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Picking industrial winners

Probably more so than any other country the UK has a deep cultural resistance to selective industrial intervention by government

By Chris Higson 01 May 2013

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In the UK, industry ministers of all political hues are expected to show their mettle by attesting ‘we are not in the business of picking winners’. This, in a world where market failure is pervasive and where competitor nations show no such scruples in providing direct or indirect industrial support to pursue their goals.

In 2011, I talked on ‘The Costs and Benefits of Industrial Support’ at the OECD. This is an organisation that in a recent working paper had said there was “a well-established consensus that government cannot pick winners”. Coming from the OECD, this assertion is dangerous. It lends credence to people whose scepticism is ideological rather than empirical; I also believe it is wrong.

The key contribution of my presentation is the idea that the public industrial policy problem is a very close relation of the private industrial investment problem. Unless we think all economic outcomes are random and all economic success is luck, we must believe that successful companies possess some ability to pick winners. The question is how they do it and what we can learn from it. I use the Grant for Business Investment (GPI) scheme in England as an example of how governments can successfully engage in selective industrial assistance by applying best practice in analysis and governance from the private sector.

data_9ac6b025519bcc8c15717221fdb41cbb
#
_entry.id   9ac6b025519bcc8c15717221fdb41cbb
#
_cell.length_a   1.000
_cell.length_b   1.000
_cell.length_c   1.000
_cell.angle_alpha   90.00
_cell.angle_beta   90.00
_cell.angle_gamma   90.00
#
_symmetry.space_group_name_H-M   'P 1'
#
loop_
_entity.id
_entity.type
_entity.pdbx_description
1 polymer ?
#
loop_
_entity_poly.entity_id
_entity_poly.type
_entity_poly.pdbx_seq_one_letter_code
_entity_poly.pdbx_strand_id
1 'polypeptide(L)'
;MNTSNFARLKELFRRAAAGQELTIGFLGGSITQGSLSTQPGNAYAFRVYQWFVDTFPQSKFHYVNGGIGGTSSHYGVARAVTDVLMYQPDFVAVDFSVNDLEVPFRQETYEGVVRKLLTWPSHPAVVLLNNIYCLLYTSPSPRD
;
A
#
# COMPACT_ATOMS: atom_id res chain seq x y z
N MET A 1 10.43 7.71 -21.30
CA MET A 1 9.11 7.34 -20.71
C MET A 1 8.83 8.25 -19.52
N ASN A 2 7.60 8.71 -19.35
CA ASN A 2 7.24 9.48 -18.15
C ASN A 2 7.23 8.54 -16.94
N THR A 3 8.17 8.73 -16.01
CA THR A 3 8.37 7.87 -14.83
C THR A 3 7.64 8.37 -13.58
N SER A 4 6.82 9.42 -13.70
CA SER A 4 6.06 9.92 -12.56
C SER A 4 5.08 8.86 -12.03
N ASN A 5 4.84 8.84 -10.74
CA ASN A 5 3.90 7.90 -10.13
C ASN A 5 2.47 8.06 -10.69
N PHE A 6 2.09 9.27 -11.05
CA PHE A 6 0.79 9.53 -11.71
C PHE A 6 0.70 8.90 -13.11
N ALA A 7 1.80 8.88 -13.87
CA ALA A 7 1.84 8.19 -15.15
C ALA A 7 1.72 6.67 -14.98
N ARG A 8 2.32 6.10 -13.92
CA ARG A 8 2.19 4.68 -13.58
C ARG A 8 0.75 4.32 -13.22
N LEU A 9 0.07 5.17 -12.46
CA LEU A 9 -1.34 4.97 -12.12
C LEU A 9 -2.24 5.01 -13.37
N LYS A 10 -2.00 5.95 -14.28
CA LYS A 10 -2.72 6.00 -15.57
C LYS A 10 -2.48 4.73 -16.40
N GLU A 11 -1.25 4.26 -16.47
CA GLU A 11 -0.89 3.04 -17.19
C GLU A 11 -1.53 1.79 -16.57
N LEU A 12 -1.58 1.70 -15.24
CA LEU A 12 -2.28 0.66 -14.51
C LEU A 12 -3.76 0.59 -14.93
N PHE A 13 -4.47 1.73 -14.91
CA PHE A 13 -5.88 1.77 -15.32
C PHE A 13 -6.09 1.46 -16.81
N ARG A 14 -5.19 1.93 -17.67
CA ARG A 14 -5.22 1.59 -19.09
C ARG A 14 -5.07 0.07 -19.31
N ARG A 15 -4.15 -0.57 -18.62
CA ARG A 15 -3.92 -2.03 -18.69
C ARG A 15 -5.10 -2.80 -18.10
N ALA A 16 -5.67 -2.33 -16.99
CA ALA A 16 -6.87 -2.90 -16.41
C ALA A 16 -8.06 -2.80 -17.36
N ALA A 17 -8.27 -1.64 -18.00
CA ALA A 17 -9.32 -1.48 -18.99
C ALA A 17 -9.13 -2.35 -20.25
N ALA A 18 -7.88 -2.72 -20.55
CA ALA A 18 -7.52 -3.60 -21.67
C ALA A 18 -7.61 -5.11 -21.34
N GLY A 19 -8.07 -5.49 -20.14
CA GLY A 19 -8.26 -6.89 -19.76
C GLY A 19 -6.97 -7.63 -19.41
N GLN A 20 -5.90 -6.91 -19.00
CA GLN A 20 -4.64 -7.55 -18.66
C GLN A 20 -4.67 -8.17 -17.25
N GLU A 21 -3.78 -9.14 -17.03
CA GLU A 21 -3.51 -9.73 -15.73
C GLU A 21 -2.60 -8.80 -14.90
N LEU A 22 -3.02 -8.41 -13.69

Let’s assume government’s industrial goal is to deliver the highest path of per-capita GDP, constrained by some distributional equity objective; in other words, a high-wage economy. This means building and retaining high value-added activity, and it implies that any government must have preferences across technologies, sectors, and companies. Companies also search for value-added investment opportunities. Companies understand that sustainable competitive advantage is usually associated with the possession of valuable intangibles. Companies also rationally expect a high failure rate because the global economy is fiercely competitive and is characterised by extreme uncertainty. In the same way, past examples of policy failure should not in any way discredit the idea of selective industrial intervention by government.

 

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